12 May 2022

go

Singleton in Golang

Author

Gurleen Sethi

Singleton in Golang

Getting started #

In this tutorial, you learn how to use the singleton pattern in Go. We will first learn how to create a singleton, then we will see how a program with multiple goroutines can affect our singleton and how we can solve this problem using some standard Go packages.

Creating singleton #

Let's assume we are developing an application that requires an in-memory cache, we only need one instance of this cache throughout the application. Let's assume this cache needs to have a Get and a Set function, so it needs to fulfill the following interface.

package cache 

// interface our cache needs to fullfill
type MyCache interface {
	Get(key string) string
	Set(key string, value string)
}

To fulfill, this interface let's create a struct called myCache that implements the required functions.

package cache

type MyCache interface {
	Get(key string) string
	Set(key string, value string)
}

// 👇 our cache struct
type myCache struct {
}

// the actual implementation of `Get` and `Set` don't matter for this tutorial

func (c myCache) Get(key string) string {
	return "default value"
}

func (c myCache) Set(key, value string) {
}

Notice carefully that the name of myCache starts with a lowercase letter, this is because we don't want anyone to create a new instance of myCache.

Now it's time to write a GetCache function that always returns the same instance of myCache.

// ...continuing from the previous example

var cache *myCache

func GetCache() MyCache {
	if cache == nil {
    	cache = &myCache{}
    }
    
    return *cache
}

Here we are checking if the cache has not already been initialized i.e. cache is nil, then we initialize our cache and eventually return it. Once done we can use it throughout our application.

package main

import (
	"fmt"
    "<module_path>/cache"
)

func main() {
	c := cache.GetCache()

	fmt.Println(c.Get("key"))
}

Congratulations 👏 you have now created a singleton. But hold on, your program is not safe in a concurrent environment 😱.

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Singleton and Concurrency #

The current solution will work fine if it is only accessed/initialized by a single goroutine, but in the case where you have multiple goroutines accessing the singleton at the same time, there can be race conditions and you might end up initializing the cache multiple times.

There could be a case where multiple goroutines arrive at the if cache == nil { line at the same time.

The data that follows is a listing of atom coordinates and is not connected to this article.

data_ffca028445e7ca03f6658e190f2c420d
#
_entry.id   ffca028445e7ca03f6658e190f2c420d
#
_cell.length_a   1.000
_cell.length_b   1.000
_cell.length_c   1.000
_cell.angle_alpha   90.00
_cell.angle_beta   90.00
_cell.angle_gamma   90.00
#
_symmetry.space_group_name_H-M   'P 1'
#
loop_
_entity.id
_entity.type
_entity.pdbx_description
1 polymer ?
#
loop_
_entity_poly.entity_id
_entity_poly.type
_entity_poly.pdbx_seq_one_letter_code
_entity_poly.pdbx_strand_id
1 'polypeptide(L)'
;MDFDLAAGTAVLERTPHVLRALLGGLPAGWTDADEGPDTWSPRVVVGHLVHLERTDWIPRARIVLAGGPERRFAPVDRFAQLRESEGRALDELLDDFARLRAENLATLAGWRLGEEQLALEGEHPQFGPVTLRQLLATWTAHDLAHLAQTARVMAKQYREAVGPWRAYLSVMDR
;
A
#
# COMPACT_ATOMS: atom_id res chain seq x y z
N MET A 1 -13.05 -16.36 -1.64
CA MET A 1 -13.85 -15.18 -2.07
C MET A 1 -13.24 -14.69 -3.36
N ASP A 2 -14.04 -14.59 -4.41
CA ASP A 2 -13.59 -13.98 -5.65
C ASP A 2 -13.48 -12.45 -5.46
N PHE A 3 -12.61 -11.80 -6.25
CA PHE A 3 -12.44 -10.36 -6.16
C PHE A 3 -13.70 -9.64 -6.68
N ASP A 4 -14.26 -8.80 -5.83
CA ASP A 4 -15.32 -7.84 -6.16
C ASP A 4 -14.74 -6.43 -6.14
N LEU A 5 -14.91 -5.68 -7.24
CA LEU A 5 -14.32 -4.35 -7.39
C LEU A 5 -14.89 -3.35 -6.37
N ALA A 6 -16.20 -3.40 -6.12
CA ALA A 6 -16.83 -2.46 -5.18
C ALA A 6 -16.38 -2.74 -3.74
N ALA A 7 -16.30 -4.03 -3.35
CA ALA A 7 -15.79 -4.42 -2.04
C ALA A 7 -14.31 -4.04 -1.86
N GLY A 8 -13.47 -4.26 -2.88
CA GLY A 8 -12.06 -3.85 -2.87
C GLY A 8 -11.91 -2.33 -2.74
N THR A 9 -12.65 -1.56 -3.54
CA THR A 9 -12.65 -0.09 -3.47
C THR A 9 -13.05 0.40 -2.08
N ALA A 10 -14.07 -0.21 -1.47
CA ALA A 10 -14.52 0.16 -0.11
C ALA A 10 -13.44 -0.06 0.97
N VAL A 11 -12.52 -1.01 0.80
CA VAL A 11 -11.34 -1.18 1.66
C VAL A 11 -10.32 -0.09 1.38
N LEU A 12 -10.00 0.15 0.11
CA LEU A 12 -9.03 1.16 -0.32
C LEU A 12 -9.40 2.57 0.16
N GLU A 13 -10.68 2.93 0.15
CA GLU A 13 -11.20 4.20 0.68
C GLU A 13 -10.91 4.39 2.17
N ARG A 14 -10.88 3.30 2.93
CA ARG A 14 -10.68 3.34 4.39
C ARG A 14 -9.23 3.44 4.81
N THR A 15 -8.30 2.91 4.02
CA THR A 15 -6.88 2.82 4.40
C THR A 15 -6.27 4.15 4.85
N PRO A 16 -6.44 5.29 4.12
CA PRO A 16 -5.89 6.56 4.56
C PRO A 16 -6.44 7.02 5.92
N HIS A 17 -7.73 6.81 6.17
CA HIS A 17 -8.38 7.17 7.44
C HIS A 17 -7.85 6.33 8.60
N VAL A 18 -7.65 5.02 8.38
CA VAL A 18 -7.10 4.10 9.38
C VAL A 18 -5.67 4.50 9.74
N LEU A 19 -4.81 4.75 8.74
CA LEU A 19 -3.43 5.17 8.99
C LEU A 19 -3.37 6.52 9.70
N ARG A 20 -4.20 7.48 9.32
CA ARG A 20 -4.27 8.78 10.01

// ... same as previous code

func GetCache() MyCache {
	if cache == nil { // 👈 Multiple goroutines can arrive here at the same time
		cache = &myCache{}
	}

	return *cache
}

What we can do is use sync.Mutex to obtain a lock before we initialize the cache (read more about sync.Mutex here).

// ... same as previous code

var cache *myCache
var mutex sync.Mutex // 👈 defining our mutex

func GetCache() MyCache {
	mutex.Lock() // 👈 goroutines will wait here
	defer mutex.Unlock()

	if cache == nil {
		cache = &myCache{}
	}

	return *cache
}

Why does this work? The lock on a mutex can only be obtained by one goroutine at a given time, if multiple goroutines try to call mutex.Lock() at the same time, only one of them will be able to proceed until mutex.Unlock() is called (which gets called once the GetCache function completes).

Optimizing our solution #

While we have solved the problem of initializing the singleton only once, now every time you call GetCache you have to obtain a mutex lock which is an expensive operation 🤦‍♂️.

What if we move the mutex.Lock() inside the if condition 🤔?

// ... same as previous code

var cache *myCache
var mutex sync.Mutex

func GetCache() MyCache {
	if cache == nil {
		mutex.Lock() // 👈 moving it inside the if block
		defer mutex.Unlock()
    
		cache = &myCache{}
	}

	return *cache
}

While this solves the problem that once the cache is initialized you will not need to obtain the lock again, we are back to square one where we have the problem of initializing our cache multiple times.

To solve this problem we can add a check to see if the cache has already been initialized after obtaining the lock.

// ... same as previous code

var cache *myCache
var mutex sync.Mutex

func GetCache() MyCache {
	if cache == nil {
		mutex.Lock()
		defer mutex.Unlock()

		if cache == nil { // 👈 additional check
			cache = &myCache{}
		}
	}

	return *cache
}

So now even if we have multiple goroutines obtaining the lock, due to the additional check only one of them will be able to initialize the cache.

This solves our problem completely and is concurrency safe 🥳!

Using sync.Once #

Fortunately, we don't have to do all of that hoopla to make our program concurrency safe, Go provides sync.Once to solve this exact problem.

// ... same as previous code

var cache *myCache
var once sync.Once // 👈 defining a new `sync.Once`

func GetCache() MyCache {
	// 👇 the function only gets called one
	once.Do(func() {
		cache = &myCache{}
	})

	return *cache
}

The function passed in once.Do only gets called once, even if GetCache gets called 1000s of times, the function inside once.Do will only get executed once and is concurrency safe. I encourage you to read more about sync.Once here.

The complete program would look something like this:

package cache

import "sync"

type MyCache interface {
	Get(key string) string
	Set(key string, value string)
}

type myCache struct {
}

func (c myCache) Get(key string) string {
	return "default value"
}

func (c myCache) Set(key, value string) {
}

var cache *myCache
var once sync.Once

func GetCache() MyCache {
	once.Do(func() {
		cache = &myCache{}
	})

	return *cache
}

Thank you for reading this article 🙏🏻 hope you learned something new. Now time for some quiz 📚.

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